Wagering on Edelman is essentially a bet against the health of Amendola, Gronkowski, and to a lesser degree, Dobson. Of course if Vegas offered that action it’d look something like a Russian food riot at the betting windows. In reality, however, most people would starve trying to predict football injuries.

Combine the fact that any human who steps on a football field is prone to being injured, with small data samples from which we reflexively attempt to find patterns, and it results in correlation too often being mistaken for causation. In other words, our arrogant brains convince us we can predict random occurrences, to our own detriment.

Would Gronkowski’s widely perceived fragility exist if T.J. Ward connected six inches higher, causing a mere thigh bruise? Does a “durable” player exist who would not have had their knee shredded on that play? Is Amendola, who has played just as many 16-game seasons as the previously perceived as “injury-prone” Edelman, more likely to get hurt in the future? Is he twice as likely to get hurt this year?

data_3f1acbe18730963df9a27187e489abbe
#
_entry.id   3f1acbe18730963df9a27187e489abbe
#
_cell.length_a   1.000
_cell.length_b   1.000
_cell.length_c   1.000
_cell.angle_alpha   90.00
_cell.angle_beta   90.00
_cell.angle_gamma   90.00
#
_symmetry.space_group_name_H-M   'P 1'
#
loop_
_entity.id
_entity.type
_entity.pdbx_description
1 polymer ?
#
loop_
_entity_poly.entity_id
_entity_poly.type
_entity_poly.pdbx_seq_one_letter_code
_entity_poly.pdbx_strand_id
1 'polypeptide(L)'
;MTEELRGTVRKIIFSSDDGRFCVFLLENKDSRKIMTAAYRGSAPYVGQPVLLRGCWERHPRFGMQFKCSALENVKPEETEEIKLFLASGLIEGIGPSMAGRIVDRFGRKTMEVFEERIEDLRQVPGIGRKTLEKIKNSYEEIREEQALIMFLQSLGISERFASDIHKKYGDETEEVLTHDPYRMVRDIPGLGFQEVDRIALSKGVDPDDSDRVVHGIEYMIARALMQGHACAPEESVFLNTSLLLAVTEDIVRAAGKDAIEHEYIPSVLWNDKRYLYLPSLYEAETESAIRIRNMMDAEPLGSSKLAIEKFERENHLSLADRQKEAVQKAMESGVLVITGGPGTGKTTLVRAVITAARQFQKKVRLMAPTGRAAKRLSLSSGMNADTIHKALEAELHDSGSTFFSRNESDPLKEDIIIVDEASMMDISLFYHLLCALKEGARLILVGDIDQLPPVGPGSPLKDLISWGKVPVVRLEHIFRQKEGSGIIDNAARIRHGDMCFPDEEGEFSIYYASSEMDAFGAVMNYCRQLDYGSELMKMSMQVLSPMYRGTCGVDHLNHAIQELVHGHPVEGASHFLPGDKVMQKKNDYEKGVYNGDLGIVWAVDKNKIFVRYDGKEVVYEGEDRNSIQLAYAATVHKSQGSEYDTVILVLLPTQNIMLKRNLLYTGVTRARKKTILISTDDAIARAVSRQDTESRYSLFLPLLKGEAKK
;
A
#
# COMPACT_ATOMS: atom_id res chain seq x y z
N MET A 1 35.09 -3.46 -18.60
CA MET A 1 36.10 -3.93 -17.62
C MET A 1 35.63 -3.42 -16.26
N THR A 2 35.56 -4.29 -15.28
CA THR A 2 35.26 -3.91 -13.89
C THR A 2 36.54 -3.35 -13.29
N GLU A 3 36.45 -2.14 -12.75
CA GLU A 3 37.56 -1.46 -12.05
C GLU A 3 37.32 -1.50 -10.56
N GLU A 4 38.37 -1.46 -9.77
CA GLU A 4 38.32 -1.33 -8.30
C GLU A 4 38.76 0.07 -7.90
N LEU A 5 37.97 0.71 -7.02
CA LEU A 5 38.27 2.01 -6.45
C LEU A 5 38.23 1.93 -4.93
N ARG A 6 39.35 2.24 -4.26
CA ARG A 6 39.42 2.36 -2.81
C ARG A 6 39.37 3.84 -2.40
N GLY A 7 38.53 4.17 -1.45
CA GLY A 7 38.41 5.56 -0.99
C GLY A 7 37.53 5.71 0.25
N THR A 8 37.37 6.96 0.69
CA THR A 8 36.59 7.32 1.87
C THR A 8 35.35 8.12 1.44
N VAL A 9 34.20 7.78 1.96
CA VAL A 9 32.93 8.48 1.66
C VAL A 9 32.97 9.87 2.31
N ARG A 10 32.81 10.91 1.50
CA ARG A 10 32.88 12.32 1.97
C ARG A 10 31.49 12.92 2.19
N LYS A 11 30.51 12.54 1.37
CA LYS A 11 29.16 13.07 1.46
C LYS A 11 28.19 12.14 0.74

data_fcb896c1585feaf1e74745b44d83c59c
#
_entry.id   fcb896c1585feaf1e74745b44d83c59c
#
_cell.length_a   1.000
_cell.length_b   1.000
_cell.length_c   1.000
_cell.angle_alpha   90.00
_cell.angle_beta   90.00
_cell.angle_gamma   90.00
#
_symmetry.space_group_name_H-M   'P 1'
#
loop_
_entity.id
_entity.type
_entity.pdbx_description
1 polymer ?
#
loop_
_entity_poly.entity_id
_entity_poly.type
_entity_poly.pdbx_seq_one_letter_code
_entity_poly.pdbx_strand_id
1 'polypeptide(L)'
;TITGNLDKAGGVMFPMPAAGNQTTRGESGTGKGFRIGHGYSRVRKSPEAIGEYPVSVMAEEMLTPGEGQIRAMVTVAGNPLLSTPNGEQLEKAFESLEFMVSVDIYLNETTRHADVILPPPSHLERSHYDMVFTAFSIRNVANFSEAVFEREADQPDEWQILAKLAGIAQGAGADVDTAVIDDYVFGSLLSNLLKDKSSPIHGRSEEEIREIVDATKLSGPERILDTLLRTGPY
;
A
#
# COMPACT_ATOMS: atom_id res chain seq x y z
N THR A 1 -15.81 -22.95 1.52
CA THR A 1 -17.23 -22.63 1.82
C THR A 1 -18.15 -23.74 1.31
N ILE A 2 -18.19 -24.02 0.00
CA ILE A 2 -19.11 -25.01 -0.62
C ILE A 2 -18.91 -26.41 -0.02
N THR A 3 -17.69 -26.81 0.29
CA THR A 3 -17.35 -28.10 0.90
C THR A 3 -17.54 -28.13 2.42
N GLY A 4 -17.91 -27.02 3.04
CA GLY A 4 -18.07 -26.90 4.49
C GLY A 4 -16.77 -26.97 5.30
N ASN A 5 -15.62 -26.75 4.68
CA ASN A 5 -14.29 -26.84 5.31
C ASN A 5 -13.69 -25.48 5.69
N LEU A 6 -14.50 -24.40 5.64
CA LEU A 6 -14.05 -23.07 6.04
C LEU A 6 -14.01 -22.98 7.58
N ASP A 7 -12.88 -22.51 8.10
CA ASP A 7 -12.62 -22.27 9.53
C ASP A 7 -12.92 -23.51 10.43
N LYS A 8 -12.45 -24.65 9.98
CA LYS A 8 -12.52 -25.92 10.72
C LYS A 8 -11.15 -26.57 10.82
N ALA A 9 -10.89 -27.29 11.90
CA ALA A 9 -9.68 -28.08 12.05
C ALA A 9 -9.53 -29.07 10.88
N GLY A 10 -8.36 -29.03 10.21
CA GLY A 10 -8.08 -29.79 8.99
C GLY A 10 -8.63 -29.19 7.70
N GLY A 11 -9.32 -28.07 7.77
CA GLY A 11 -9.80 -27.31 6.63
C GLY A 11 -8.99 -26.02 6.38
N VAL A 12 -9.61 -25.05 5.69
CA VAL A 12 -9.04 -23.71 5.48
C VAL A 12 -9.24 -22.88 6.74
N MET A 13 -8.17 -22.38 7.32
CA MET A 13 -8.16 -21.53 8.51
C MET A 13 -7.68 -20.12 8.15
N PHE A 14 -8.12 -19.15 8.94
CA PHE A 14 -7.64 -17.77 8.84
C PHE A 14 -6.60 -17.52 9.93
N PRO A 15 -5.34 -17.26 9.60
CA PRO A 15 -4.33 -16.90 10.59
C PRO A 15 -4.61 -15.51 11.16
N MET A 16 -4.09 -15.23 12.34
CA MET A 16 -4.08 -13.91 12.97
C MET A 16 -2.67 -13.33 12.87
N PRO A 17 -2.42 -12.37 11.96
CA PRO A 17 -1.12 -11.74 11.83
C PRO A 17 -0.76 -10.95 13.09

That’s what their respective ADPs tell us. Amendola is being taken in the mid-to-late 10th round, five rounds later than his teammate. Edelman is the 25th wideout off the board and Amendola the 50th. Now that’s a price worth paying when you consider Amendola posted a 1.58 fantasy points per target (FP/T) while playing his entire season hobbled, minus a handful of series in Week 1. Edelman put up a 1.70 FP/T while existing in ideal conditions for him to produce, and costs twice as much.

Sure, Edelman might scratch out enough catches to earn his price tag. But I’m buying Amendola with the spare change from one of my pockets, using what’s in the other one to buy Dobson (ADP: WR52) …and I’ll probably even have enough left over for a burger.

 

Pat Thorman is a Lead Writer for PFF Fantasy and was named 2013 Newcomer of the Year by the Fantasy Sports Writers Association. You can follow him on Twitter at @Pat_Thorman

 



Pat Thorman is a lead writer for PFF Fantasy and a Fantasy Sports Writers Association award winner.

  • matt

    Great points. I’m in a keeper league where we only can keep 2 players for 3 years max. +2 rds each year. I can keep Dobson in the 15th or montee ball in the 4th… Demarco in the 12th is a lock. Dobson I would be able to keep the 3 yrs but montee only 1 since we can’t keep any player in top 3 rds. What would u do?

  • Pat

    I’d wait as long as possible to see how Donbson’s foot is progressing. He’s got the potential to be a screaming bargain for the next two years at that round cost. Ball for a fourth is a nice fallback, even if it’s just one year.